Judges can’t be intimidated: SC

A bench of justices BS Chauhan and Swatanter Kumar said in a judgement that judges cannot be intimidated to obtain favourable orders as otherwise it would shake the very foundation of the judiciary.

Updated: Jun 16, 2011, 21:35 PM IST

New Delhi: Observing that humiliation and
false allegations against judges should be dealt with a heavy
hand, the Supreme Court has upheld the three-month prison
term for an advocate who abused a judge in filthy language.

A bench of justices BS Chauhan and Swatanter Kumar said
in a judgement that judges cannot be intimidated to obtain
favourable orders as otherwise it would shake the very
foundation of the judiciary.

"The dangerous trend of making false allegations against
judicial officers and humiliating them requires to be curbed
with heavy hands, otherwise the judicial system itself would
collapse.

"The Bench and the Bar have to avoid unwarranted
situations on trivial issues that hamper the cause of justice
and are in the interest of none," Justice Chauhan, writing the
judgement, said.

The apex court passed the ruling while dismissing the
appeal of advocate Vishram Singh Raghubanshi who on July 25,
1998, is alleged to have produced one Om Prakash for
surrender, impersonating him as Ram Kishan S/o Ashrafi Lal who
was wanted in a criminal case, in the court of IInd ACJM in
Etawah.

However, when the judge put certain questions to the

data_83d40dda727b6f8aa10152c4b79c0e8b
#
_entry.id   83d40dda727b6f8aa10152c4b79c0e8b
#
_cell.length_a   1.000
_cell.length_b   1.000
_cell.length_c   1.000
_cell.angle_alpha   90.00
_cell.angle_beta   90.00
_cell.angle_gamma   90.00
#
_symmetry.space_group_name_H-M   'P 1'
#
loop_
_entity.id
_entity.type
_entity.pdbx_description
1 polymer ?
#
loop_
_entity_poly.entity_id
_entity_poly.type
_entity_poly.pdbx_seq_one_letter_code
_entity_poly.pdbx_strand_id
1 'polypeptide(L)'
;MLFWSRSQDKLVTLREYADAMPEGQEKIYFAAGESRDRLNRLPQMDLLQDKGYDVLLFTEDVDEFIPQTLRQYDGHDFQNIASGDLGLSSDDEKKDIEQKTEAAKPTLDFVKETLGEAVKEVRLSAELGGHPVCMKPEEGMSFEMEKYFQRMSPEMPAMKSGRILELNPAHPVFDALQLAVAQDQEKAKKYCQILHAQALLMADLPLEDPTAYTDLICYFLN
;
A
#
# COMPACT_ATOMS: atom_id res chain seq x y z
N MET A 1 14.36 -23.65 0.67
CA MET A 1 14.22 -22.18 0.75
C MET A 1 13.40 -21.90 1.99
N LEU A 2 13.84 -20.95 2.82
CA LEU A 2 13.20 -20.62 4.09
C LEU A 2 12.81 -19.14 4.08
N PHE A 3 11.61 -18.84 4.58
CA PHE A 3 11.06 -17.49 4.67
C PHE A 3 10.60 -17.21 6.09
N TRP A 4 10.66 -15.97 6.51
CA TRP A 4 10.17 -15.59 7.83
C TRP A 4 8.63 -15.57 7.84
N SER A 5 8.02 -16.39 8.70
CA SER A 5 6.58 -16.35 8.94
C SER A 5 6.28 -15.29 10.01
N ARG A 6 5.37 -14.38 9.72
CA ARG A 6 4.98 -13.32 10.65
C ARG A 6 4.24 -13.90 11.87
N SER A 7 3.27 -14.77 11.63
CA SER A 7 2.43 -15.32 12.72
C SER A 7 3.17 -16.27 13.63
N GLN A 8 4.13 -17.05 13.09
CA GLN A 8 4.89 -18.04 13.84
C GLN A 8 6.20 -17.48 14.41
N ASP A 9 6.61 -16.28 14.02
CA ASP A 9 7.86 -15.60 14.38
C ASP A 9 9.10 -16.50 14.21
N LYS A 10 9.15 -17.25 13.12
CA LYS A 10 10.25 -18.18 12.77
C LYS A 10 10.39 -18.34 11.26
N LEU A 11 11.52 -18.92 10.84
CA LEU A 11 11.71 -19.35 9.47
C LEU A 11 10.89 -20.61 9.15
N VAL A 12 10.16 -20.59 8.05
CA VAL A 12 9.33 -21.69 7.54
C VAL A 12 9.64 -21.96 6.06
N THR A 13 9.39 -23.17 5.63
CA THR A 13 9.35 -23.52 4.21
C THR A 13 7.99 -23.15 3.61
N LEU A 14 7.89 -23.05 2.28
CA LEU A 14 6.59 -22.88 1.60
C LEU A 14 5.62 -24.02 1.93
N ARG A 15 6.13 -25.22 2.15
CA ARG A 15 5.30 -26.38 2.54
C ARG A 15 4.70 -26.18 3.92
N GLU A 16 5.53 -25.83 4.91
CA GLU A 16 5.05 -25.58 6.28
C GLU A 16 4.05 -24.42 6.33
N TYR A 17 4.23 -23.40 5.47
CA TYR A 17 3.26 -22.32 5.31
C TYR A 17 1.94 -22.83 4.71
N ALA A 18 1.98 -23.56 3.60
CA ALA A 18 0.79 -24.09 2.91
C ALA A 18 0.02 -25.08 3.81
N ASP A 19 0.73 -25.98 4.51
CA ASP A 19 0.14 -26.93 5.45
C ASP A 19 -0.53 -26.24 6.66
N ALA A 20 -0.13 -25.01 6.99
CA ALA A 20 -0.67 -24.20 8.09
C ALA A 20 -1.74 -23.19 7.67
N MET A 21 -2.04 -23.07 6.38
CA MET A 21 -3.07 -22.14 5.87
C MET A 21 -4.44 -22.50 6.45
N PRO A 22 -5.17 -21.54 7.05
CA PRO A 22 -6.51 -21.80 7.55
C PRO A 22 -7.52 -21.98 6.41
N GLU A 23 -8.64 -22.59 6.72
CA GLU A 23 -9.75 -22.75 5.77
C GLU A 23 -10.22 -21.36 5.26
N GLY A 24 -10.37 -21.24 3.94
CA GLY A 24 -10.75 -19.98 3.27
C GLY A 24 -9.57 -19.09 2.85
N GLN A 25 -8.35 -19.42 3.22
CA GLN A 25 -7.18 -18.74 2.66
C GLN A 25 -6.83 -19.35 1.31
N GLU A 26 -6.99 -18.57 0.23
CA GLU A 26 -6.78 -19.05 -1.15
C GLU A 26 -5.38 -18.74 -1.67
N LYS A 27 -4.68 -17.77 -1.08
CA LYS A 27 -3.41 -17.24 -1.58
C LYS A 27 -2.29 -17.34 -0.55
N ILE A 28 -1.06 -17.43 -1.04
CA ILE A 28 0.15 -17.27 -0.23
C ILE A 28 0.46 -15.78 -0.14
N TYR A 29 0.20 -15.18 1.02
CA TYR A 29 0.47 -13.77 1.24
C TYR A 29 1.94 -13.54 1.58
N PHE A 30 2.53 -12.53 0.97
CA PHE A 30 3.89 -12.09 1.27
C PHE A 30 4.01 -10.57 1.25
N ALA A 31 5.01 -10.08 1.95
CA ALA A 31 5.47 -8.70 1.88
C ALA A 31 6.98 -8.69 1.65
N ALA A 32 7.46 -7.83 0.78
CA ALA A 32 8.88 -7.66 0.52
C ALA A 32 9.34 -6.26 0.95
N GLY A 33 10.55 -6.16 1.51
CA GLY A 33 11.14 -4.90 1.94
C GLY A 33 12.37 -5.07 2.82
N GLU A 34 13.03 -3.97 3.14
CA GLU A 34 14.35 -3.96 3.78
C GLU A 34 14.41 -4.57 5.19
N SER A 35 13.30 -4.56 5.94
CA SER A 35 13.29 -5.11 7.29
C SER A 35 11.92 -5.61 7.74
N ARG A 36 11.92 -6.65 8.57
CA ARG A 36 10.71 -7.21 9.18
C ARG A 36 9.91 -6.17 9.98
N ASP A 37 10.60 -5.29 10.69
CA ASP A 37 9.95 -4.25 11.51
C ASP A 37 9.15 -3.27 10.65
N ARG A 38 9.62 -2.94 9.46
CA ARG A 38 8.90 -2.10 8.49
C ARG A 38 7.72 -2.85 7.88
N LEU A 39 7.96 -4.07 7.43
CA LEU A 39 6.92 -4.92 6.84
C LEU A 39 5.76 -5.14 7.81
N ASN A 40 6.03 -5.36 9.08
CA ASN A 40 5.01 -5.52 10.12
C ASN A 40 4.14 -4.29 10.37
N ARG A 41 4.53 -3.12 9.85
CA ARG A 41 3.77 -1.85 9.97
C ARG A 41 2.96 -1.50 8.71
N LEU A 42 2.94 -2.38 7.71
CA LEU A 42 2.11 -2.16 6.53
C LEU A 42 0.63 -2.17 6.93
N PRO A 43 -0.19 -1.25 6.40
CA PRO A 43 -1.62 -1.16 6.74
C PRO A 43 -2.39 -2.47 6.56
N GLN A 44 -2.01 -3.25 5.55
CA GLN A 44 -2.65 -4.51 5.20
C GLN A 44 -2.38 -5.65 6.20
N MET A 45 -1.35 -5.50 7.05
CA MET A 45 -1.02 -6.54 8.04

counsel on the bonafides of his claim, the advocate is said to
have climbed up to the podium and abused him in filthy
language in front of the entire gathering.

The Allahabad High Court, after initiating contempt
proceedings, sentenced him to three months simple imprisonment
with a fine of Rs.2,000, following which he appealed in the
apex court.

"The courts certainly cannot be intimidated to seek
favourable orders. The appellant intimidated the presiding
officer of the court, hurling filthiest abuses and lowered the
authority of the court, which is tantamount to interfere with
the due course of judicial proceedings.

"The charge which stood proved against the appellant
could not be taken lightly and in such a fact-situation, the
apology tendered by him, being not bona fide, was not
acceptable.

"In order to protect the administration of public
justice, we must take action as his conduct and utterances
cannot be ignored or pardoned. The appellant had no business
to overawe the court," the apex court said.

The bench said that under no circumstances, such a person
can be permitted to become the law unto himself as it would
put the very existence of the system of administration of
justice at a stake.

"The contemnor abused the judge in most filthy words
unworthy of mouthing by an ordinary person and there was no
justification for him to ascend the dais during the course of
the proceedings and then abusing the judicial officer", the
bench said.

"Thus, it is apparent that the contempt jurisdiction
is to uphold the majesty and dignity of the law courts and the
image of such majesty in the minds of the public cannot be
allowed to be distorted," the bench said.

PTI